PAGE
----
Meet Our Bartenders: Brandon Julien / Tantra Lounge
Brandon Julien moved to the U.S. from his home country of Trinidad at the age of 12. He spent most of his life living in Brooklyn, then moved to Queens at the beginning of the pandemic. After working as a busboy for a few months, Julien was “thrown into” bartending at the age of 17. Now, he has over 18 years of experience as a bartender and considers bartending a passion of his. He shared, “It’s so rewarding. I’ve met so many people from all walks of life. I’ve been invited to weddings and baby showers. It’s been an amazing life.”
About a year and a half ago he was hired as head bartender at Tantra – a restaurant and lounge on 31st Street, featuring Latin and Asian cuisine, along with signature cocktails. His main goal is to get people to “put their phones down and be in the moment”. He finds pleasure in planning events and using his imagination to create unique cocktails.
One night, he thought of an idea that eventually became a Tantra tradition. The idea was: at around 2 a.m., everyone forms a conga line, dances around and waves flags from the countries they’re from, while “Jump” by Rupee blasts over the speakers. A sea of colorful flags from Puerto Rico, the Dominican Republic, Albania, Trinidad and Guyana, ripple around the room. Julien laughed, “Other bars have imitated this, but they don’t do it how we do it, of course.”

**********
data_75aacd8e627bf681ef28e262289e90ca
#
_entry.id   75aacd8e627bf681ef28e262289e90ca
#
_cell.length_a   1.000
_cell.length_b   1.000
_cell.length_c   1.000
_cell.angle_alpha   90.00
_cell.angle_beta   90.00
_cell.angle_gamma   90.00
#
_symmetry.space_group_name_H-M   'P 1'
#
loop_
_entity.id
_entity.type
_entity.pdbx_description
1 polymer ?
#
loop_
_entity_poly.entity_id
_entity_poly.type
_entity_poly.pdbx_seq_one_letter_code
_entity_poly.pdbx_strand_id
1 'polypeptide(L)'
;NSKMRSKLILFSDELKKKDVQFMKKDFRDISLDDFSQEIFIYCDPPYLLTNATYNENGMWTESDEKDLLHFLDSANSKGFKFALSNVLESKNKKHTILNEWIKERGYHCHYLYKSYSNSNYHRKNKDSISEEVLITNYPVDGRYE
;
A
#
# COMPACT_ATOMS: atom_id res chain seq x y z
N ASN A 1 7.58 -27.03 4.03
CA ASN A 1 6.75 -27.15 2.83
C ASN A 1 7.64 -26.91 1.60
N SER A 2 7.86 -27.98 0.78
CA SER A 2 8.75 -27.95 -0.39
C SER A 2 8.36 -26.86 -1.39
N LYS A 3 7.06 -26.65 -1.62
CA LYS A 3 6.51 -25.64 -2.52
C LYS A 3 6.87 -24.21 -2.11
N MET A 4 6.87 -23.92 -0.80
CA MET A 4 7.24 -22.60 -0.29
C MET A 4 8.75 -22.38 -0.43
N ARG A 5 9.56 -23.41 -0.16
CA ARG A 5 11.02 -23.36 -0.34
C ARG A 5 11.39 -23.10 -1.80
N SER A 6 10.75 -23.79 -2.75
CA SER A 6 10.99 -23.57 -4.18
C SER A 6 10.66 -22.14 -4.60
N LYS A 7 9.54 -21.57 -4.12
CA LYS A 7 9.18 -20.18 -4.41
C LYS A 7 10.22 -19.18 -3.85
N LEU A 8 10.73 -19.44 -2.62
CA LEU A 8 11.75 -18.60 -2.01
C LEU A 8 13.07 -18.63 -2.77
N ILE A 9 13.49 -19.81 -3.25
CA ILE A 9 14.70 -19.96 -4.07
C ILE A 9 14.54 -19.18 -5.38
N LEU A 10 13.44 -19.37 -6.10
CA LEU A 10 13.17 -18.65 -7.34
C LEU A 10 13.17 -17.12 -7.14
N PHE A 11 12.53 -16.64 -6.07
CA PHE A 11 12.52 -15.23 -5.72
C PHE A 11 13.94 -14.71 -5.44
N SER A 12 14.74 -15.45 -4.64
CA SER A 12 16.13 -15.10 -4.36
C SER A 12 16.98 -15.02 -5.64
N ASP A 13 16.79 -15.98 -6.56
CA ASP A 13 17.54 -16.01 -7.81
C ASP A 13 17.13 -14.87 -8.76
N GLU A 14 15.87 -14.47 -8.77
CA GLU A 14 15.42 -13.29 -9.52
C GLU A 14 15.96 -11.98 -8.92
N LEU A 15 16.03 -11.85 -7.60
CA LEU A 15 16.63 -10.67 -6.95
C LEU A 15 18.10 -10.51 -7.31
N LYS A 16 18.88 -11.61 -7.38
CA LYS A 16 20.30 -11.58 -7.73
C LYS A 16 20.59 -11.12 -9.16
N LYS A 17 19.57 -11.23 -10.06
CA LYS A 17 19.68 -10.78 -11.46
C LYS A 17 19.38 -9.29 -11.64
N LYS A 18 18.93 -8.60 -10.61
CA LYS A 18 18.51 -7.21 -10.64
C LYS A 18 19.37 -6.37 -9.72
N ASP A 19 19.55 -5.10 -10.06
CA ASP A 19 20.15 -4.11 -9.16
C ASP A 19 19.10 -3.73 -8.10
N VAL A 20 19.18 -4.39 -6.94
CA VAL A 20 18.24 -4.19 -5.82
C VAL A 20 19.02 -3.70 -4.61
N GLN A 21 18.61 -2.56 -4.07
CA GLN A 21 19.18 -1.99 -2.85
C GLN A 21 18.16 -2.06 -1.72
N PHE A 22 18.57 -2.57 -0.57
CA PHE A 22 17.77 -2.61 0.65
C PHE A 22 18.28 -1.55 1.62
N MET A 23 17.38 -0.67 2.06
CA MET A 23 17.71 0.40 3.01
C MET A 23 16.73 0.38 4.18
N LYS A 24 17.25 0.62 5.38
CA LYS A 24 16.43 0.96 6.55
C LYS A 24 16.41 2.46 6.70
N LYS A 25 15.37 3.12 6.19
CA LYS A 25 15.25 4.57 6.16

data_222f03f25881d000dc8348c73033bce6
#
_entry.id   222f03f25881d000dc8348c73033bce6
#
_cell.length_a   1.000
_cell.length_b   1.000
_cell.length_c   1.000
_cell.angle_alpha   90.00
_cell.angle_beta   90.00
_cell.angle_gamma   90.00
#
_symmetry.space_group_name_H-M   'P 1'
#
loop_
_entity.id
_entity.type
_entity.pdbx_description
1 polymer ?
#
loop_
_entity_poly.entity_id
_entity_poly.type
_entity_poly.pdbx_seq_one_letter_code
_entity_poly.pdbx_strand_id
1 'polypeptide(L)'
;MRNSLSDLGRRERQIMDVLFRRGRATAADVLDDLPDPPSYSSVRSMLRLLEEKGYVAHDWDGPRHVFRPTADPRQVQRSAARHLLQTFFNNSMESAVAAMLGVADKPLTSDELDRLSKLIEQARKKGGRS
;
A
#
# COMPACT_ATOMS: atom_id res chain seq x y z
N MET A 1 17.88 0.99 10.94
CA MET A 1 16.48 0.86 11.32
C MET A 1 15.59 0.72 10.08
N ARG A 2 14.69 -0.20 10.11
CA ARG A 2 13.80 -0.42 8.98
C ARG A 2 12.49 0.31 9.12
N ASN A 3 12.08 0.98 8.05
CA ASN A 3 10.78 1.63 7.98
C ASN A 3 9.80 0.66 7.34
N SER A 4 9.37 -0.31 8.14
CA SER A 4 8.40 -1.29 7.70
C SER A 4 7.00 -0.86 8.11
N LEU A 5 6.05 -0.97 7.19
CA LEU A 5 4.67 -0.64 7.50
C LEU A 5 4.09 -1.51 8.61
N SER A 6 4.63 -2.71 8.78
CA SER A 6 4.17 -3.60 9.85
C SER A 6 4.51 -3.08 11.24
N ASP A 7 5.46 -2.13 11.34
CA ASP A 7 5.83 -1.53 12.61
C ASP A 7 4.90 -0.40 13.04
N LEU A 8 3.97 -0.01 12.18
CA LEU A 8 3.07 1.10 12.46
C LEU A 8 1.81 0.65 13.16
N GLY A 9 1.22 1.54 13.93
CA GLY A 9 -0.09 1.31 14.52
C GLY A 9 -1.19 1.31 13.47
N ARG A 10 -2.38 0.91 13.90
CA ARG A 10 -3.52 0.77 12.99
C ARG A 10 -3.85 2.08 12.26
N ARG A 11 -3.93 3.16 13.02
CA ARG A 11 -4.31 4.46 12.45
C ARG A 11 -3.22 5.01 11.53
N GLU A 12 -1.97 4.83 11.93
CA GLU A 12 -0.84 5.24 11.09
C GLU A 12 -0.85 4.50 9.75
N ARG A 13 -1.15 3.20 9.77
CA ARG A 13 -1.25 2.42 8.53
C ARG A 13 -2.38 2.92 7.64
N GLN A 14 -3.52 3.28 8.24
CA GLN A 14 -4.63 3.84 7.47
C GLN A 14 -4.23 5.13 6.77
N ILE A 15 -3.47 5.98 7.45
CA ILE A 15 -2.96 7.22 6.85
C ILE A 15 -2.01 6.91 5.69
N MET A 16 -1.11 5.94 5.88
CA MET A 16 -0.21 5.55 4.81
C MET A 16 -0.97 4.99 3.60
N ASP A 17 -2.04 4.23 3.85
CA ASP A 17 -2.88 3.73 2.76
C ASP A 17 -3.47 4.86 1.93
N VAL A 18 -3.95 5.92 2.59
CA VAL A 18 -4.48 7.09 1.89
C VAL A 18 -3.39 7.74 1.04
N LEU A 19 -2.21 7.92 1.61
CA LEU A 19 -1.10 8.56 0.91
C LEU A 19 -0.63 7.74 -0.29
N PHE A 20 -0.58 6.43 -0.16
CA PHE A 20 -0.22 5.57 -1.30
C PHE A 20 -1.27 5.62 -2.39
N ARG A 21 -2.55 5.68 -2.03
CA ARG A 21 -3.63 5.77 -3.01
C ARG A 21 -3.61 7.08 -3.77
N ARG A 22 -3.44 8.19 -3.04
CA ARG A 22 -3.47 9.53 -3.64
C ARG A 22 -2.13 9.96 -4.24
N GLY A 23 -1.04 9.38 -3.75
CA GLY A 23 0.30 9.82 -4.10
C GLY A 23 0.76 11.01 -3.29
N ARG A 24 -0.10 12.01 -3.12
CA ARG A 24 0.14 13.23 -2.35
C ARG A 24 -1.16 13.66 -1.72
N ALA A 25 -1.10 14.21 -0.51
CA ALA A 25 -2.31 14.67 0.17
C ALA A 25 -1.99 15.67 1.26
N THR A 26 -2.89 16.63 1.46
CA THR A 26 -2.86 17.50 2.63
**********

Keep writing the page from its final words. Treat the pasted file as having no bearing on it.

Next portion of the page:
He loves his job and feels that it’s important to express his joy and positivity because, more often than not, a bartender’s mood influences others’. “If you’re in it for the money, you’re in it for the wrong thing. You must love what you do because guests see that. If I’m stressed out, everyone is going to get stressed out. There’s really nothing to it. It’s booze. It’s fun,” explained Julien.
He considers everyone in hospitality part of a big family, and says he’ll get a sentence about that tattooed on his body some day. He can walk into a bar or restaurant, anywhere in the world, and feel at home because he knows how much goes into the job. Bartending has given him a lot. It’s taught him patience and empathy and allowed him to make friends with people across the world. He said, “It’s definitely made me a better person, a worldly person. My job is to help people forget about everything they’re going through.”